South African Electoral Commission HQ property deal 'not fair, competitive or cost effective'

Will Green is news editor of Supply Management
24 March 2014

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24 March 2014 | Will Green

A damning report into the property deal behind the Electoral Commission of South Africa's new headquarters has heavily criticised the procurement process.

The report, by PwC, said the process was not transparent, competitive or cost-effective and went against policy and procedure.

The independent review said as a result of the deal the Independent Electoral Commission (IEC) would pay at least R20.8 million (£1.2 million) above the market rate in rent over the 10-year term of the lease, while R59.9 million (£3.34 million) had been spent on fittings and furnishings without any tendering process.

This sum included R957,000 (£53,400) spent on brushed steel plant pots, R483,000 (£26,900) on gym equipment, R69,000 (£3,850) on a sound system for the gym and R899,000 (£50,100) on the chief electoral officer’s (CEO) office furnishings.

The report said: “The procurement process followed was not fair, equitable, transparent, competitive, or cost effective and some of the expenditure could have been avoided had reasonable care been taken.”

PwC were asked to investigate the details of the deal following a report by the Public Protector in August 2013 that found a conflict of interest between former CEO and current IEC chairwoman Pansy Tlakula and Thaba Mufamadi, an MP and chairman of Manaka Property Investments, which owns a 20 per cent stake in Abland, the firm awarded the contract to provide the Commission’s headquarters.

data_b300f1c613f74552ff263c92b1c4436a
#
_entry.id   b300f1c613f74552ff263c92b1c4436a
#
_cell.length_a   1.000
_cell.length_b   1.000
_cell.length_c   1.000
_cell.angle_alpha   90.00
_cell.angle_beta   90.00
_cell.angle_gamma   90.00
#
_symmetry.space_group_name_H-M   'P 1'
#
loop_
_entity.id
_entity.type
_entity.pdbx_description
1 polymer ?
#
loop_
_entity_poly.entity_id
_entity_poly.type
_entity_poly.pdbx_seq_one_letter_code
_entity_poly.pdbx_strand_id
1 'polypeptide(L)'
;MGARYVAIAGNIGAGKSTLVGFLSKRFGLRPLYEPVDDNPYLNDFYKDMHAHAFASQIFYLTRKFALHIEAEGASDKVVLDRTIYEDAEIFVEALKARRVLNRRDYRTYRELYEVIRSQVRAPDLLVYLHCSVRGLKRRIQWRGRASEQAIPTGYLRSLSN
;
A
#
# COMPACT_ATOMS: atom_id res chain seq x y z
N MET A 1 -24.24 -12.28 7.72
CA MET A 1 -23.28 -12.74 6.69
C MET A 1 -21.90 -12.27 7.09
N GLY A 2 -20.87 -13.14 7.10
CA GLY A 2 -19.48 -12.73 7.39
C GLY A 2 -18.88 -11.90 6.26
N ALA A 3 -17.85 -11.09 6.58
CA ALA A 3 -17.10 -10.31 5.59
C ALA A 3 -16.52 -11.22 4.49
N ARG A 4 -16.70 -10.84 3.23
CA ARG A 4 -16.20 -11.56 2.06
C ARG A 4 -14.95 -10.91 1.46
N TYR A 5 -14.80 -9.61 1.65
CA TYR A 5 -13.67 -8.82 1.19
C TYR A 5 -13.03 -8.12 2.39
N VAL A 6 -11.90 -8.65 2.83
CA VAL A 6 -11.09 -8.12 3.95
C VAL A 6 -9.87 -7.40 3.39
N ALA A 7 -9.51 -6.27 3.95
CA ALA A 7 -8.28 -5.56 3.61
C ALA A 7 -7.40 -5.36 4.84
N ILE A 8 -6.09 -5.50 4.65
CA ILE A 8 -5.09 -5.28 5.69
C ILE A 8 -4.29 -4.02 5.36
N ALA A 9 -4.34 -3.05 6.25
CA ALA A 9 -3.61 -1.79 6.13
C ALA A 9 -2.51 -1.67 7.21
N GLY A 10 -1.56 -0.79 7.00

The PwC report said there were “numerous errors made in the process that has resulted in Abland being favoured at the expense of other bidders and in Abland being favoured at the expense of the Electoral Commission”. These flaws included no tender briefing and no detailed tender specification, the normal bid evaluation process not being followed, bid evaluation criteria changed to the benefit of Abland, and that a summary of the 10 bids received “contained numerous errors”.

The report said Tlakula, deputy CEO Norman Du Plessis, and CEO office manager Stephen Langtry “should each be held responsible for the roles they played” in the procurement process.
 
The National Treasury said the Public Protector recommended it and the IEC commission the report, adding: "The decision on how best to deal with the forensic report, especially any remedial issues arising from it, is the responsibility of the Independent Electoral Commission. So, that being the case, National Treasury will not comment on the report."
 
Commissioner Terry Tselane, vice chairman of the Electoral Commission, said: "The Commission has accepted the report and will action all matters that require the Commission to act on."

 

 

 

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